U.S., Chinese Researchers Developing Vaccine For H7N9 Avian Flu Virus; Some Question Speed Of Case Reporting
“Less than two weeks after Chinese officials released the genetic sequence of a new type of bird flu [H7N9], U.S. vaccine experts are well on the way to making a vaccine to protect people against it,” NBC News’s “Vitals” blog reports (Fox, 4/10). China’s Ministry of Science and Technology and National Health and Family Planning Commission also have begun research to make a vaccine, which they say will be ready within seven months, according to an official statement, Xinhua reports (4/10). “Scientists said Wednesday that the virus seems to have been the result of genetic reassortment of wild birds from east Asia and chickens from east China, Xinhua … reported,” the “Vitals” blog writes (4/10). Maria Zambon, director of the U.K.’s national influenza center, said in an interview with Bloomberg Businessweek, “The distribution of the cases, which is over several hundred kilometers, without obvious epidemiological links, suggests that there are diverse sources.”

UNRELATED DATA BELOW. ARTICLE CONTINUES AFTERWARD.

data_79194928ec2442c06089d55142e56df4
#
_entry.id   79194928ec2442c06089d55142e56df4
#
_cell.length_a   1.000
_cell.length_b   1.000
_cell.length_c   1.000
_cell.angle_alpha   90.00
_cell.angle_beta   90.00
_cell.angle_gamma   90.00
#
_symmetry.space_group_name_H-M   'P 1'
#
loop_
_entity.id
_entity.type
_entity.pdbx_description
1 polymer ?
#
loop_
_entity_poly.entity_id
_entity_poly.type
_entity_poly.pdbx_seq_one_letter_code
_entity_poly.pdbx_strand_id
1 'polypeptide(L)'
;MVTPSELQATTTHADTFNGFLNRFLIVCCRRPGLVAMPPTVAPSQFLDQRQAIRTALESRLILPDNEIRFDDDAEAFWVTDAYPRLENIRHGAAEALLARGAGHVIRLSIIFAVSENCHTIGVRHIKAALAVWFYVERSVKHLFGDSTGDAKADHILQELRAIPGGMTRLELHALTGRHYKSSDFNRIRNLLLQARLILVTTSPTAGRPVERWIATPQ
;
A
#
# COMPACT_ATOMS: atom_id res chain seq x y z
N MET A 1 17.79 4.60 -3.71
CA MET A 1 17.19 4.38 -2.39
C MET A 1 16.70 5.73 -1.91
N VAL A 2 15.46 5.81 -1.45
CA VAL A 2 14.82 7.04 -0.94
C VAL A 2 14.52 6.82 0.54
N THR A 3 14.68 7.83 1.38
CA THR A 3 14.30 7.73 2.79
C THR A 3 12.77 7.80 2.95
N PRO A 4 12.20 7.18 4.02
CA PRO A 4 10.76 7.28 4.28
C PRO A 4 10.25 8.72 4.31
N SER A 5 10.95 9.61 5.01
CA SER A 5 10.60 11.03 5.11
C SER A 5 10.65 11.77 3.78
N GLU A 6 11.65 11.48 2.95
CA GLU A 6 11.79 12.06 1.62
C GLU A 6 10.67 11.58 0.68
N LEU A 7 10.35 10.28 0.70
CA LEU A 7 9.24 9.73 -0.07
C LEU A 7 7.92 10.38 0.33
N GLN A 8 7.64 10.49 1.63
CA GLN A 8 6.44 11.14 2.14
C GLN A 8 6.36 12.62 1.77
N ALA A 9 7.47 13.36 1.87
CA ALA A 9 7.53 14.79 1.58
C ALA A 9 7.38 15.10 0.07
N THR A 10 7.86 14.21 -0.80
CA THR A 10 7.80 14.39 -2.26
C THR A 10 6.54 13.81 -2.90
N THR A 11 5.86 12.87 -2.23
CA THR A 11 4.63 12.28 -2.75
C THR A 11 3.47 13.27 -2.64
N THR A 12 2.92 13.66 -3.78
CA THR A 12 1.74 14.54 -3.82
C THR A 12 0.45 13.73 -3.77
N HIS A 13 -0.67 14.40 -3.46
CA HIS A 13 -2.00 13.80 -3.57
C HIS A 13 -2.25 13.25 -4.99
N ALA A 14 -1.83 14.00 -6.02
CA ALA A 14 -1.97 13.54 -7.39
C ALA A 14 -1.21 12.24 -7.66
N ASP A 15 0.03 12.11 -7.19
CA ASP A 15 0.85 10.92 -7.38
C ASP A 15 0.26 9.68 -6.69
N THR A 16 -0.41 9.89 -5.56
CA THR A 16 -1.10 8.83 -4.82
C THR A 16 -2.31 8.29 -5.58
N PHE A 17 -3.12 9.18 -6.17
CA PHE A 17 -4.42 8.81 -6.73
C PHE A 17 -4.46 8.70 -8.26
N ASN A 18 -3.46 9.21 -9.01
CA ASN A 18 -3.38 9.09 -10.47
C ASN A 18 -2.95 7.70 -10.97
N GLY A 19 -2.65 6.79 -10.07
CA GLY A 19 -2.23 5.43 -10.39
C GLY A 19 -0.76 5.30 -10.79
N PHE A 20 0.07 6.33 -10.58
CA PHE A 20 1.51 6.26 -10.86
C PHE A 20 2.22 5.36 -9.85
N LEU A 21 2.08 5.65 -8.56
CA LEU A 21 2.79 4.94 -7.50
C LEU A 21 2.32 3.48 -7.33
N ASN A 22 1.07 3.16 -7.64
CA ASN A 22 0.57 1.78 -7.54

“China has increased its capacity to respond to emerging infectious pathogens since the severe acute respiratory syndrome [SARS] outbreak that caused almost $40 billion in economic losses a decade ago,” Bloomberg reports (Cortez/Gerlin, 4/10). However, the New York Times writes, “[O]ne of the biggest [mysteries surrounding the emergence of a new and deadly strain of avian influenza around Shanghai] is why China’s hundreds of medical and veterinary labs did not spot the problem sooner — or if they did, why it was not disclosed.” The article examines possible reasons why it took the government until March 31 to announce the first case, which was detected on February 19 (Bradsher, 4/10). NBC’s “Vitals” blog notes that the virus “doesn’t seem to be making birds sick — which means authorities don’t have tell-tale die-offs of poultry to warn them when it’s circulating” (4/10). Xinhua notes, “So far, the country has reported a total of 33 H7N9 cases, including nine that ended in fatalities” (4/10).
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